Cornelius And CMS Officials Mending Rift Over Town Charters And School Construction

Oct 16, 2019

The town of Cornelius is poised to come out of the Charlotte-Mecklenburg Schools penalty box when it comes to school construction.

In May of 2018, the school board laid down an ultimatum to the towns of Matthews, Mint Hill, Huntersville and Cornelius: Renounce your option to build municipal charter schools or move to the back of the line for future school bond projects.

That resolution, called the Municipal Concerns Act, came in response to a controversial state law that allows those towns to use local tax money to open independent public schools. And that law, known as House Bill 514, followed suburban complaints about CMS assignment decisions, construction priorities and responsiveness.

It’s been a year and a half since that law passed, and so far none of the towns has taken steps to create town charter schools. Nor have any done what CMS required, by passing a 15-year formal vow not to do so.

District 1 CMS board member Rhonda Cheek
Credit CHARLOTTE-MECKLENBURG SCHOOLS

But Rhonda Cheek, the school board member who represents the north suburbs, says Cornelius came close enough with a September report from its education study group. That report concluded that moves such as creating charter schools or trying to separate from CMS aren’t practical.

"Basically the attitude on my board was, 'They’re ready to work with us; let’s make it formal,'" Cheek said Wednesday.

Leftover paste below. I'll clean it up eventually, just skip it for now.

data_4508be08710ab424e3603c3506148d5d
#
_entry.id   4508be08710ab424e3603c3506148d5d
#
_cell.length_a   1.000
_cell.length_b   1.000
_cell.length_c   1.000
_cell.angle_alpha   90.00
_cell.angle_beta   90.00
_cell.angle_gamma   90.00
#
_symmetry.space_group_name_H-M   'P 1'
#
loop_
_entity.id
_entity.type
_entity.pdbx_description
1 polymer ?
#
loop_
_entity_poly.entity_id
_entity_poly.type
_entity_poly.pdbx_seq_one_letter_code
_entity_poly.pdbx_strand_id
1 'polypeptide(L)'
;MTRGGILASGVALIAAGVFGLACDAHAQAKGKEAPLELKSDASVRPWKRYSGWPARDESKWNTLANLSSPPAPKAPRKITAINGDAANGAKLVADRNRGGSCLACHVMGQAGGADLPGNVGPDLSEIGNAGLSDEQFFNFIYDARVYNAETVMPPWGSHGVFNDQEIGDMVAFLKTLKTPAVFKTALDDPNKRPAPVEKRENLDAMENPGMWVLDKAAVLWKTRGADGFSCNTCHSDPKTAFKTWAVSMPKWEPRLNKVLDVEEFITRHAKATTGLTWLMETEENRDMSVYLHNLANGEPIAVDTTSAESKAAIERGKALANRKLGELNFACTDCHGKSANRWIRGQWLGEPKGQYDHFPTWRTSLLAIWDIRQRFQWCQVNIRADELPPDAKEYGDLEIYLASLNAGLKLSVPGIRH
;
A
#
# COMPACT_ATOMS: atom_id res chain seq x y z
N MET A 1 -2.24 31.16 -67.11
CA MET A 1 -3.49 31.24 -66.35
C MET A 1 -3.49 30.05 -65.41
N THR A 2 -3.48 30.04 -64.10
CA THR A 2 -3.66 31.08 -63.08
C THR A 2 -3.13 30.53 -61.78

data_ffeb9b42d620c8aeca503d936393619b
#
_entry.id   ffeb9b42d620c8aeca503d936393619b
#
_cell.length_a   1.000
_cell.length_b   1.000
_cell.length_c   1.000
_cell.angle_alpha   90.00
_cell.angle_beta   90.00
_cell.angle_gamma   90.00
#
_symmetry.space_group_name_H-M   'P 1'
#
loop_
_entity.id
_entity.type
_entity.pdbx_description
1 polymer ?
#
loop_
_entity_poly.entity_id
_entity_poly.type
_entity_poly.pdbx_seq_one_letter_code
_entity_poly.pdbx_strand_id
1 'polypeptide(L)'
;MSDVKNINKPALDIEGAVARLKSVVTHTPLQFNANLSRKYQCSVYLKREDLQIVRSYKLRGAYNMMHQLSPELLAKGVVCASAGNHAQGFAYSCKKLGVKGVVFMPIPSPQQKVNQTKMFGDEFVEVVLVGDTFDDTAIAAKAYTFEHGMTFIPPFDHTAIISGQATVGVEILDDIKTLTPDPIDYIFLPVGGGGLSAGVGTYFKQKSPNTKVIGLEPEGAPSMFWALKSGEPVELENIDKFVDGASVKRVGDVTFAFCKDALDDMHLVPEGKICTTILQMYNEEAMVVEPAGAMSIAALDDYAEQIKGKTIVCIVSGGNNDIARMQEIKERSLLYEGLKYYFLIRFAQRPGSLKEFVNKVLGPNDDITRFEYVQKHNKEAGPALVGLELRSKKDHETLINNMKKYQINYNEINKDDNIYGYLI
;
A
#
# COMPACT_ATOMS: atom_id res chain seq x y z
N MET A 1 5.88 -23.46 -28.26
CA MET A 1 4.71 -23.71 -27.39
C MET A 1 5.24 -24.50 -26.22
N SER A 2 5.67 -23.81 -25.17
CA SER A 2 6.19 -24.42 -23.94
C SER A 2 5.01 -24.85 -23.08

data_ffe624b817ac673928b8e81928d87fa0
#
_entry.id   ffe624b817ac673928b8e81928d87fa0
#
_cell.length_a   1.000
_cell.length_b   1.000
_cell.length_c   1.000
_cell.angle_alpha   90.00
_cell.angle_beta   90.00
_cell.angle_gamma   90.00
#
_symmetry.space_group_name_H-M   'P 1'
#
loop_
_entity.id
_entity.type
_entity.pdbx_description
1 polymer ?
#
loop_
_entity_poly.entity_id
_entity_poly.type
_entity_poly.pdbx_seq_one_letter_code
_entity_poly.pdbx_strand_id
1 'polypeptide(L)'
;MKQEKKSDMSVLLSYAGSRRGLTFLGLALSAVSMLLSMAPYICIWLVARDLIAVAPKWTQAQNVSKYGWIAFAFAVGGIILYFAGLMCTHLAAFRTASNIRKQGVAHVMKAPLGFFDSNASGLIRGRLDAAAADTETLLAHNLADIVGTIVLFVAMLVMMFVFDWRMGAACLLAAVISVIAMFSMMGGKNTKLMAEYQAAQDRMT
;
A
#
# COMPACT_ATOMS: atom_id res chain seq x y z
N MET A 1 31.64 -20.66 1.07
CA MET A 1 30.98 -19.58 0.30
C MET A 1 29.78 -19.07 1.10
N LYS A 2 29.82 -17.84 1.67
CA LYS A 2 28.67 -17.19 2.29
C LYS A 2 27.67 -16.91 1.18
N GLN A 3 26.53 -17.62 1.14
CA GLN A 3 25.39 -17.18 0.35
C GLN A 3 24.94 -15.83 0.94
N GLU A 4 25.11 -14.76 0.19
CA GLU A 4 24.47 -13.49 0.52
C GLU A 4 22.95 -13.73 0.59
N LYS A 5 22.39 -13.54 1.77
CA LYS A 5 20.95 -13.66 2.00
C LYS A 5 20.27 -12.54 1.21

Despite the municipal charter tension, Cheek said Cornelius officials have continued to work well with CMS. Mayor Pro Tem Mike Miltich is working with the CMS on a panel of municipal officials advising CMS on safety, crowding and other issues.

So the school board will vote Tuesday to put Cornelius onto the same footing with Charlotte, Pineville and Davidson for future construction priority. Cheek says she’s confident the motion will pass.

And that could open the door for other towns to reconcile with CMS, she says. The town of Mint Hill, for instance, has done little to look at town charter schools despite being included in the bill.

Meanwhile, Cheek says there may be a quicker solution to crowding in some northern schools than waiting for a new school bond campaign: Redraw boundaries.

She said there are some underfilled elementary and middle schools in her district that are close to overfilled ones. She said she has asked Superintendent Earnest Winston to look at whether boundary changes might help balance them.

"I don’t want to build a new building to relieve overcrowding when there’s seats in a building we already own that are empty," Cheek said.

Earlier this month, a Huntersville town commissioner put a resolution on the agenda that called for endorsing the concept of splitting from CMS. He withdrew it after public criticism. Cheek was among those who voiced suspicion that the timing was tied to the Nov. 5 municipal elections.

Cheek said she doubts the CMS action will make a difference in the Cornelius town board race. But she said she did want to get the vote in before the at-large school board vote on Nov. 5, which will bring in at least two new members.

She said she "would rather have this happen now, before the school board election, while I still know all my eight other colleagues."